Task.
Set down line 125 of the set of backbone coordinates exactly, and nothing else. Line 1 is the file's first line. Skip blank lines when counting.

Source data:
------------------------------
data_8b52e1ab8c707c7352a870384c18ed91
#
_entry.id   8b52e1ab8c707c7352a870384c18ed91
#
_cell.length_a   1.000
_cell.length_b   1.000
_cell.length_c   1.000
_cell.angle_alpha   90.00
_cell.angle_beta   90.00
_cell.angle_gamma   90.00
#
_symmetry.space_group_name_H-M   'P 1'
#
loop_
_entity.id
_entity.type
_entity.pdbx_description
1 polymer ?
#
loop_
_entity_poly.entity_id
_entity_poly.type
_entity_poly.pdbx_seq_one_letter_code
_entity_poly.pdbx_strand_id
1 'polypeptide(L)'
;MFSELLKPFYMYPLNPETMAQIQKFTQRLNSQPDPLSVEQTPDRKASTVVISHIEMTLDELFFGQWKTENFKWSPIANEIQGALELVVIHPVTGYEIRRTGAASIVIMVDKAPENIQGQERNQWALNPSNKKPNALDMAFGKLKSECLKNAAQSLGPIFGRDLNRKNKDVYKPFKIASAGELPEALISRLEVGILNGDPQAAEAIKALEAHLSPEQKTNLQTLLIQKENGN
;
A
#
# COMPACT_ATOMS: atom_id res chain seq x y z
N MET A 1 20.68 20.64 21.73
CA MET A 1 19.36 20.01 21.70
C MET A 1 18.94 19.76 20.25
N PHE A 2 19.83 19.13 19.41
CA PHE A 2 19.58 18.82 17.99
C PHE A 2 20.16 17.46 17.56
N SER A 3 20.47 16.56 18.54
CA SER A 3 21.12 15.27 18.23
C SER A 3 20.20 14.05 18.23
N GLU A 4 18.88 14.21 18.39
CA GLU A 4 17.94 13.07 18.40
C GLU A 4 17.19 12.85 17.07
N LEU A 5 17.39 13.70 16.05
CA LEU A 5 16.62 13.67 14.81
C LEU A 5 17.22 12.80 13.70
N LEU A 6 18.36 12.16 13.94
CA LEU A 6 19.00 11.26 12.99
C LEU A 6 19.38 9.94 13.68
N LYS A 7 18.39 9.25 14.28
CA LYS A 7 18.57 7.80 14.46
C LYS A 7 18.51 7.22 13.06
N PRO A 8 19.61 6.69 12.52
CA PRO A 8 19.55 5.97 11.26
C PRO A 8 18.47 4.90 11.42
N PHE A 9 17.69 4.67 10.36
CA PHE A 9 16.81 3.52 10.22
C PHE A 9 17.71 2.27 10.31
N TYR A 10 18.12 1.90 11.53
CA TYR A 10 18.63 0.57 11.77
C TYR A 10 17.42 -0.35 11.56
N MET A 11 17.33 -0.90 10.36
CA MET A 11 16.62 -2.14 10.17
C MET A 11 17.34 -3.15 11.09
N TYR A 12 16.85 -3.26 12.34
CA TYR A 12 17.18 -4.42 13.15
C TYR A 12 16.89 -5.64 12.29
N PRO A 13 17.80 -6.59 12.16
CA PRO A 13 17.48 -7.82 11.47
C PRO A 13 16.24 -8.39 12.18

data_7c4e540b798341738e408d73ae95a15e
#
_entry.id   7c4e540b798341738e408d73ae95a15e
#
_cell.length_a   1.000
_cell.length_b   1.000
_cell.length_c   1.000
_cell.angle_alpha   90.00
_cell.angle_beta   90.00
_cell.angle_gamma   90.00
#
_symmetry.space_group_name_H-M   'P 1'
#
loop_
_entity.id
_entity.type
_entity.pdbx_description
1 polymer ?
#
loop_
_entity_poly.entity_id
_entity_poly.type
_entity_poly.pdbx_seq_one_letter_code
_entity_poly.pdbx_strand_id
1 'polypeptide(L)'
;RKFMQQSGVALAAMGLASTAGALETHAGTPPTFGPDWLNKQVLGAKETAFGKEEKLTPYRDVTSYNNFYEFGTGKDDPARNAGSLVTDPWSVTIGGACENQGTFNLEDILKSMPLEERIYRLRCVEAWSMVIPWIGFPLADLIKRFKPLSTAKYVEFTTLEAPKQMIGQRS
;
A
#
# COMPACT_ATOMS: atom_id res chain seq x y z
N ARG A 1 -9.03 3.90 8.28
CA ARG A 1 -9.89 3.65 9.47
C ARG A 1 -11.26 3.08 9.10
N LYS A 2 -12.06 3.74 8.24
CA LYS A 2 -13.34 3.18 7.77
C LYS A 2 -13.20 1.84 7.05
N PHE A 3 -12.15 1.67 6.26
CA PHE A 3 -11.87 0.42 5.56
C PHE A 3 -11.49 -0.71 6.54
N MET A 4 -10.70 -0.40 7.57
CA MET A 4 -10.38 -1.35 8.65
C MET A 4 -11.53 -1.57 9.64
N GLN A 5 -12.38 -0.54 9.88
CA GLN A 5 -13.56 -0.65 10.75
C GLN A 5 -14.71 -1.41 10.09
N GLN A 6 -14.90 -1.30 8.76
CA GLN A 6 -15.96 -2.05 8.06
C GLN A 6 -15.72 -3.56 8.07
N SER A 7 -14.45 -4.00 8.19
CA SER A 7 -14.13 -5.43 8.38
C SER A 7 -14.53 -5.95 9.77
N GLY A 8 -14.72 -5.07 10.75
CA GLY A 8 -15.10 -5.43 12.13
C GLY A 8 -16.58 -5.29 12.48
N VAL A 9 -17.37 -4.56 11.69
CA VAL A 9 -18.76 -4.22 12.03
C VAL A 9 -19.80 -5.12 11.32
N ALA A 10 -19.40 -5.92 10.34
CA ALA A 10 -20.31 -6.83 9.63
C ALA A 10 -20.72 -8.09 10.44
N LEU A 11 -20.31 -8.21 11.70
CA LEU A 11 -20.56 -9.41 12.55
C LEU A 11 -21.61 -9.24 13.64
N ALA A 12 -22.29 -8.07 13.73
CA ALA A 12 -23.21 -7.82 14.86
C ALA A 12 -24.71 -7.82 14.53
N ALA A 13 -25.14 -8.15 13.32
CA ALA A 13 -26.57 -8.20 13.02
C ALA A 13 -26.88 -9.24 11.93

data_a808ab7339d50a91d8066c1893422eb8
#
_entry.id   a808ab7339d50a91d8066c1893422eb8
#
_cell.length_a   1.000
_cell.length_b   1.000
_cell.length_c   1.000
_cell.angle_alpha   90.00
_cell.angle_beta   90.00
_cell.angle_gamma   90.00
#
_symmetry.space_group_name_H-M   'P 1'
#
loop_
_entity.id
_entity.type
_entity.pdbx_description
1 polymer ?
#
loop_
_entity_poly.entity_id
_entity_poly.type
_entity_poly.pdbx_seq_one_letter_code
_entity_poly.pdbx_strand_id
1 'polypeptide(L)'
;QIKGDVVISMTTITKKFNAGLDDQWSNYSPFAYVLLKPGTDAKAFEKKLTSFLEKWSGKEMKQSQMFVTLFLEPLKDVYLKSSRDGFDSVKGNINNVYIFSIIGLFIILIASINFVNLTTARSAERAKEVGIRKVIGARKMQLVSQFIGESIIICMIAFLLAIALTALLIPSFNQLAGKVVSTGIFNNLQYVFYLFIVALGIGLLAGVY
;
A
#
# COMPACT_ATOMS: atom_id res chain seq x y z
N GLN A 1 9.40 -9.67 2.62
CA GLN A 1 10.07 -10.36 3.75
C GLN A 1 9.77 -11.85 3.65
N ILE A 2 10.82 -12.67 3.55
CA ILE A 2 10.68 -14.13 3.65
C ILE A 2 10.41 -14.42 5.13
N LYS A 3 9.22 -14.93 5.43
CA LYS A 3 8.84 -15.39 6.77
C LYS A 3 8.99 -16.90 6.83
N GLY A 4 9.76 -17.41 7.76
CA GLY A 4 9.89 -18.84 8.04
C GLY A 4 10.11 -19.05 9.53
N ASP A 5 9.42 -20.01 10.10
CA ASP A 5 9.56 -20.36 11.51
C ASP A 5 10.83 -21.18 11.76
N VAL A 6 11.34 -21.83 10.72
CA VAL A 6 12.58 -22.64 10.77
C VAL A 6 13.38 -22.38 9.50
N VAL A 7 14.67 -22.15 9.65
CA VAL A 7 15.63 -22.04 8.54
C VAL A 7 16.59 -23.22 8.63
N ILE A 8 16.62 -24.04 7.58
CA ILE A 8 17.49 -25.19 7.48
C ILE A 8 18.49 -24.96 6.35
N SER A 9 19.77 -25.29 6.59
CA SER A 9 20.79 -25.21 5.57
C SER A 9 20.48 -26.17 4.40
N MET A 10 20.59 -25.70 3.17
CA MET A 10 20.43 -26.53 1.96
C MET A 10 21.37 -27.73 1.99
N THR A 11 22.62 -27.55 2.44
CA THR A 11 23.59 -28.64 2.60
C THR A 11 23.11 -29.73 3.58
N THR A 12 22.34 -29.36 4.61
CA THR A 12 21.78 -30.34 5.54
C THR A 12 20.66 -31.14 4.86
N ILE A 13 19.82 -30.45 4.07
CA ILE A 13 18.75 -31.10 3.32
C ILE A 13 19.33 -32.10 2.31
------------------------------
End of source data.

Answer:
CA VAL A 9 -18.76 -4.22 12.03